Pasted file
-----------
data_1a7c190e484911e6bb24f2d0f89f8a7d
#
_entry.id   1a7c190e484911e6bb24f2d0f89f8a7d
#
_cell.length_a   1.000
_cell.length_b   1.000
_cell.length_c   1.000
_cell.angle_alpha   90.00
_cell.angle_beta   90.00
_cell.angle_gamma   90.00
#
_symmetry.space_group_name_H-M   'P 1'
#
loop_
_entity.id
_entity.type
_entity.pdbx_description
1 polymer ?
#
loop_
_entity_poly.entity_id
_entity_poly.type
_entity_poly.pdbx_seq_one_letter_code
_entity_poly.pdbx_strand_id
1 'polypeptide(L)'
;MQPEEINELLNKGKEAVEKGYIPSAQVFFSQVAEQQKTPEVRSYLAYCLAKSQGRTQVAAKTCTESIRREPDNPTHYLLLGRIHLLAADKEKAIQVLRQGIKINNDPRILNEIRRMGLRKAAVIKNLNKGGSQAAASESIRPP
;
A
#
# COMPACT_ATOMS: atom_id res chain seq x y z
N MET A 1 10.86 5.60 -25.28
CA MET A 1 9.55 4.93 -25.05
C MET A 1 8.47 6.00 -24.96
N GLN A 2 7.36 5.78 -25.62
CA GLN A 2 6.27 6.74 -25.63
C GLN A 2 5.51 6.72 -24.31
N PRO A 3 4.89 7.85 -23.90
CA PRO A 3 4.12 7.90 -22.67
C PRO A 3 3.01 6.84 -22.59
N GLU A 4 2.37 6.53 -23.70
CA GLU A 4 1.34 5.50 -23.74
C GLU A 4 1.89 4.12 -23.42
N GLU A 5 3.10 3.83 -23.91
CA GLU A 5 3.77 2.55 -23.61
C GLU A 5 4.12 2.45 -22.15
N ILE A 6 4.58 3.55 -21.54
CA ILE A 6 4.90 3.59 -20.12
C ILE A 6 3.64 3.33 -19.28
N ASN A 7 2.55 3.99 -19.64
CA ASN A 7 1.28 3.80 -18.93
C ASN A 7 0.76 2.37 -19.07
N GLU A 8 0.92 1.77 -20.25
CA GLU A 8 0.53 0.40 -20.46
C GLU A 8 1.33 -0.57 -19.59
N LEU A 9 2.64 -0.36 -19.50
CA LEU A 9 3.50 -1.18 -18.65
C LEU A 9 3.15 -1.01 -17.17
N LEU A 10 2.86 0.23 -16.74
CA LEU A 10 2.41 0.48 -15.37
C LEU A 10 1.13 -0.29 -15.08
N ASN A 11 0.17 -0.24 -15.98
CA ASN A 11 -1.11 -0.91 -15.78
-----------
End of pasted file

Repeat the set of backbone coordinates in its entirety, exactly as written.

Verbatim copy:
data_1a7c190e484911e6bb24f2d0f89f8a7d
#
_entry.id   1a7c190e484911e6bb24f2d0f89f8a7d
#
_cell.length_a   1.000
_cell.length_b   1.000
_cell.length_c   1.000
_cell.angle_alpha   90.00
_cell.angle_beta   90.00
_cell.angle_gamma   90.00
#
_symmetry.space_group_name_H-M   'P 1'
#
loop_
_entity.id
_entity.type
_entity.pdbx_description
1 polymer ?
#
loop_
_entity_poly.entity_id
_entity_poly.type
_entity_poly.pdbx_seq_one_letter_code
_entity_poly.pdbx_strand_id
1 'polypeptide(L)'
;MQPEEINELLNKGKEAVEKGYIPSAQVFFSQVAEQQKTPEVRSYLAYCLAKSQGRTQVAAKTCTESIRREPDNPTHYLLLGRIHLLAADKEKAIQVLRQGIKINNDPRILNEIRRMGLRKAAVIKNLNKGGSQAAASESIRPP
;
A
#
# COMPACT_ATOMS: atom_id res chain seq x y z
N MET A 1 10.86 5.60 -25.28
CA MET A 1 9.55 4.93 -25.05
C MET A 1 8.47 6.00 -24.96
N GLN A 2 7.36 5.78 -25.62
CA GLN A 2 6.27 6.74 -25.63
C GLN A 2 5.51 6.72 -24.31
N PRO A 3 4.89 7.85 -23.90
CA PRO A 3 4.12 7.90 -22.67
C PRO A 3 3.01 6.84 -22.59
N GLU A 4 2.37 6.53 -23.70
CA GLU A 4 1.34 5.50 -23.74
C GLU A 4 1.89 4.12 -23.42
N GLU A 5 3.10 3.83 -23.91
CA GLU A 5 3.77 2.55 -23.61
C GLU A 5 4.12 2.45 -22.15
N ILE A 6 4.58 3.55 -21.54
CA ILE A 6 4.90 3.59 -20.12
C ILE A 6 3.64 3.33 -19.28
N ASN A 7 2.55 3.99 -19.64
CA ASN A 7 1.28 3.80 -18.93
C ASN A 7 0.76 2.37 -19.07
N GLU A 8 0.92 1.77 -20.25
CA GLU A 8 0.53 0.40 -20.46
C GLU A 8 1.33 -0.57 -19.59
N LEU A 9 2.64 -0.36 -19.50
CA LEU A 9 3.50 -1.18 -18.65
C LEU A 9 3.15 -1.01 -17.17
N LEU A 10 2.86 0.23 -16.74
CA LEU A 10 2.41 0.48 -15.37
C LEU A 10 1.13 -0.29 -15.08
N ASN A 11 0.17 -0.24 -15.98
CA ASN A 11 -1.11 -0.91 -15.78